But that’s the thing about a fasting: It is an exercise not in discipline, maybe, but failure. Not because you don’t manage to not eat added sugar for 40 days, or never argue with a person during the season. Jesus tells the disciples to cover their heads with oil, and never to speak of a Lenten fast, because it will, always, be impossible. The point isn’t that you’ll transcend it with stoic grace, but because you won’t be able to. Think about what it is that Jesus suggests fasting on: Food, sure, but money, mostly. The most vanishing and decaying thing of all is our own body, and the illusion of control. The real kind of fast that Jesus is interested in, it seems, are the things that are so alloyed with who we are that there is no giving them up.

The end of a day or a season of fasting doesn’t show you, usually, how little you need whatever you gave up. It shows you, instead, what you really hunger for, and what your treasure really is. Lent isn’t a season of recovery or cleansing, it’s a season of withdrawal, forcing us to look at what we are, and what we fear.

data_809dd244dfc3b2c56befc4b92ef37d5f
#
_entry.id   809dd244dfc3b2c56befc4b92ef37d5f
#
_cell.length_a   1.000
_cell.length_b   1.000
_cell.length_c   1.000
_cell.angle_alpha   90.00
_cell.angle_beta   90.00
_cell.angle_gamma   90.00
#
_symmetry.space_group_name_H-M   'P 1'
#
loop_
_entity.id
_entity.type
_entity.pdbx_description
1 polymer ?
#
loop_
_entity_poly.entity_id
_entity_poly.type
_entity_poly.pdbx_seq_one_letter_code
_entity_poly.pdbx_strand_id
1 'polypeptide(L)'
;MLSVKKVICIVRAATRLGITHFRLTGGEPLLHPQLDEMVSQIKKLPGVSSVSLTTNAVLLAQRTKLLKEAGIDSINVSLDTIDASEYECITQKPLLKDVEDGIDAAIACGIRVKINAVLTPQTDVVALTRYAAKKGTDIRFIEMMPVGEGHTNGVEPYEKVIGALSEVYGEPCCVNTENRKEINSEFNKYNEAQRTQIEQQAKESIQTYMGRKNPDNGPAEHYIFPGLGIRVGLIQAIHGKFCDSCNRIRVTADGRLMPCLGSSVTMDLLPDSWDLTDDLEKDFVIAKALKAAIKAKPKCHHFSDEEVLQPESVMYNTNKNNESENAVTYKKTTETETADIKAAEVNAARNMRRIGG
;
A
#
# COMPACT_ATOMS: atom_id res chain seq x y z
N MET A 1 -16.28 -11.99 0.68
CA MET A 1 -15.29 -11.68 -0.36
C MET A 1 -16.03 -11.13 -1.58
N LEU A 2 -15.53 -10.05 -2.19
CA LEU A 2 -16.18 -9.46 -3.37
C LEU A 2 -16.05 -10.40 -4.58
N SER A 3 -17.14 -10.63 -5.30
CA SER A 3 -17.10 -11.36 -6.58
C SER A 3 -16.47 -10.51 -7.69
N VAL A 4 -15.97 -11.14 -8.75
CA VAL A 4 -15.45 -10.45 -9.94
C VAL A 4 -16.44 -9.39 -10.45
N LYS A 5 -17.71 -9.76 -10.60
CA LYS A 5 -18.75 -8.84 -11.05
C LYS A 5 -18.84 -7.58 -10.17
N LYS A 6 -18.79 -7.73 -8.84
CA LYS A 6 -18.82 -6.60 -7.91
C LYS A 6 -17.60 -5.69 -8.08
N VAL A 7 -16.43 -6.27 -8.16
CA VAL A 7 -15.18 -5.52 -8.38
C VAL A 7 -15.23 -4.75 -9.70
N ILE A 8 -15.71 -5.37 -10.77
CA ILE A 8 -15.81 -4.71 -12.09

And, beloved, that matters, because that’s what this Gospel is for. It’s not the perfected, sanitized, self-actualized and enlightened post-Lent version of ourselves that merits Christ’s journey toward a cross. The Gospel is for the fearful; for the addicted, for the wrathful, for the ill who aren’t writing a best-selling memoir, for people, like me, who talked ourselves into thinking that we could play all our cards right, somehow. These things we cannot look at, these wrong treasures: that’s what these ashes, and the shape they take, are for.

So, I can’t really recommend running late at night, tripping over a tree root, and injuring a nerve in your hand, and then refusing to seek medical attention for it as a Lenten practice—mainly because it’s really painful, and hard to do—it was undeniably effective at getting into the spirit of the thing. But if your Lent journey be of anything, let it be not of trying to give up something for 40 days or 40 years. Because its not a resurrected body that merits salvation, but the one with all the wrong treasures, that is broken perfect and lost and loved, that merits a resurrection, and is already being made new.